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Map and Basic Facts about Uganda

Eastern Africa, west of Kenya.

Land Boundaries:
Democratic Republic of the Congo 765 km, Kenya 933 km, Rwanda 169 km, Sudan 435 km and Tanzania 396 km.

Size 236,040 sq km, slightly smaller than Oregon, US. Uganda is a landlocked country. The terrain is mostly plateau with a rim of mountains. Its highest point is Margherita Peak on Mount Stanley which stands at 5,110 m. Uganda's lowest point is Lake Albert at 621 m. The climate is tropical; generally rainy with two dry seasons (December to February, June to August). The northeast of Uganda is semi-arid and therefore drier. The country is generally very fertile with many lakes and rivers.

Just over 27 million people live in Uganda. Life expectancy is around 51 years. Birth rate is on average 6.7 per woman. 4.1% of the population is believed to have HIV/AIDS. Literacy rate is just under 70%.

English (official national language, taught in grade schools, used in courts of law and by most newspapers and some radio broadcasts), Ganda or Luganda (most widely used of the Niger-Congo languages, preferred for native language publications in the capital and may be taught in school), other Niger-Congo languages, Nilo-Saharan languages, Swahili, and Arabic.

Ethnic Groups:
Baganda 17%, Ankole 8%, Basoga 8%, Iteso 8%, Bakiga 7%, Langi 6%, Rwanda 6%, Bagisu 5%, Acholi 4%, Lugbara 4%, Batoro 3%, Bunyoro 3%, Alur 2%, Bagwere 2%, Bakonjo 2%, Jopodhola 2%, Karamojong 2%, Rundi 2%, non-African (European, Asian, Arab) 1%, other 8%.

Roman Catholic 33%, Protestant 33%, Muslim 16%, indigenous beliefs 18%.

Political History:
Uganda achieved independence from the UK in 1962. The dictatorial regime of Idi Amin (1971-79) was responsible for the deaths of some 300,000 opponents; guerrilla war and human rights abuses under Milton Obote (1980-85) claimed at least another 100,000 lives. During the 1990s, the government promulgated non-party presidential and legislative elections.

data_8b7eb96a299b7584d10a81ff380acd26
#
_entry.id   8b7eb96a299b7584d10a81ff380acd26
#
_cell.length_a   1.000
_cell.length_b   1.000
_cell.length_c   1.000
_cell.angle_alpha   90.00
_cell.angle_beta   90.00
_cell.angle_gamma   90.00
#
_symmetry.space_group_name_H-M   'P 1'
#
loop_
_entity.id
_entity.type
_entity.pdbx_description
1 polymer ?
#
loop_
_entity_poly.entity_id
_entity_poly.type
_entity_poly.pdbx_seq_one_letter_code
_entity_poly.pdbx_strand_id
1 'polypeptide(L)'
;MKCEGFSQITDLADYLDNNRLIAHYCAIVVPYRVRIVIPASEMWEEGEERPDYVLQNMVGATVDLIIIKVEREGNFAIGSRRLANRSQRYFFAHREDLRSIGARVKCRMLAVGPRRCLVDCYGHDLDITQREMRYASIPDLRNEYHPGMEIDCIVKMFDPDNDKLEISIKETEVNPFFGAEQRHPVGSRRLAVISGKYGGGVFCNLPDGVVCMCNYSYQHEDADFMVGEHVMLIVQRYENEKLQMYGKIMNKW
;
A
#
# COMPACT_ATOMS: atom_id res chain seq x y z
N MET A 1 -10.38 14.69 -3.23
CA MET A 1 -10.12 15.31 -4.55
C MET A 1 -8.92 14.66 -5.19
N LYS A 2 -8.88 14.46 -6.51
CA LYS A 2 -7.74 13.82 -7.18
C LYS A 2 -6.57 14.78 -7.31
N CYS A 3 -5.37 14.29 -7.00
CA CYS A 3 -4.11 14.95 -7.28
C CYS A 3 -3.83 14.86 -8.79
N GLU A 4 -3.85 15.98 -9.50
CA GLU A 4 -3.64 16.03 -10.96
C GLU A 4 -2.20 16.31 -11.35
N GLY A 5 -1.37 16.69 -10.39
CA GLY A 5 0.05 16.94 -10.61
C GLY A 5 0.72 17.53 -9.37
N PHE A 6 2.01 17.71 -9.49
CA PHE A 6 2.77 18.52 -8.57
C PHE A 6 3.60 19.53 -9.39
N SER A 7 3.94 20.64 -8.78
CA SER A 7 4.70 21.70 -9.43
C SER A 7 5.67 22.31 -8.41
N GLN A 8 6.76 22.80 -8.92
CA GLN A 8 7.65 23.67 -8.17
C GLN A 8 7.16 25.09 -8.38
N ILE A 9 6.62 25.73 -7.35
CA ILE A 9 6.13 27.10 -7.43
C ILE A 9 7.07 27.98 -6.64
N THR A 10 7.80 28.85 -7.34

Economic Overview:
Uganda has substantial natural resources, including fertile soils, regular rainfall, and sizable mineral deposits of copper and cobalt. Agriculture is the most important sector of the economy, employing over 80% of the work force. Coffee accounts for the bulk of export revenues. Since 1986, the government - with the support of foreign countries and international agencies - has acted to rehabilitate and stabilize the economy by undertaking currency reform, raising producer prices on export crops, increasing prices of petroleum products, and improving civil service wages. The policy changes are especially aimed at dampening inflation and boosting production and export earnings. During 1990-2001, the economy turned in a solid performance based on continued investment in the rehabilitation of infrastructure, improved incentives for production and exports, reduced inflation, gradually improved domestic security, and the return of exiled Indian-Ugandan entrepreneurs. Corruption within the government and slippage in the government's determination to press reforms raise doubts about the continuation of strong growth. In 2000, Uganda qualified for enhanced Highly Indebted Poor Countries (HIPC) debt relief worth $1.3 billion and Paris Club debt relief worth $145 million. These amounts combined with the original HIPC debt relief added up to about $2 billion. Growth for 2001-02 was solid despite continued decline in the price of coffee, Uganda's principal export. Solid growth in 2003-04 reflected an upturn in Uganda's export markets.

Source: CIA World Factbook

Further Reading:
Uganda: A Photo Tour
Uganda: Travel Links
A Guide to Gorilla Safaris
Safari Planner
Tips for a Successful Safari
How to Avoid Malaria

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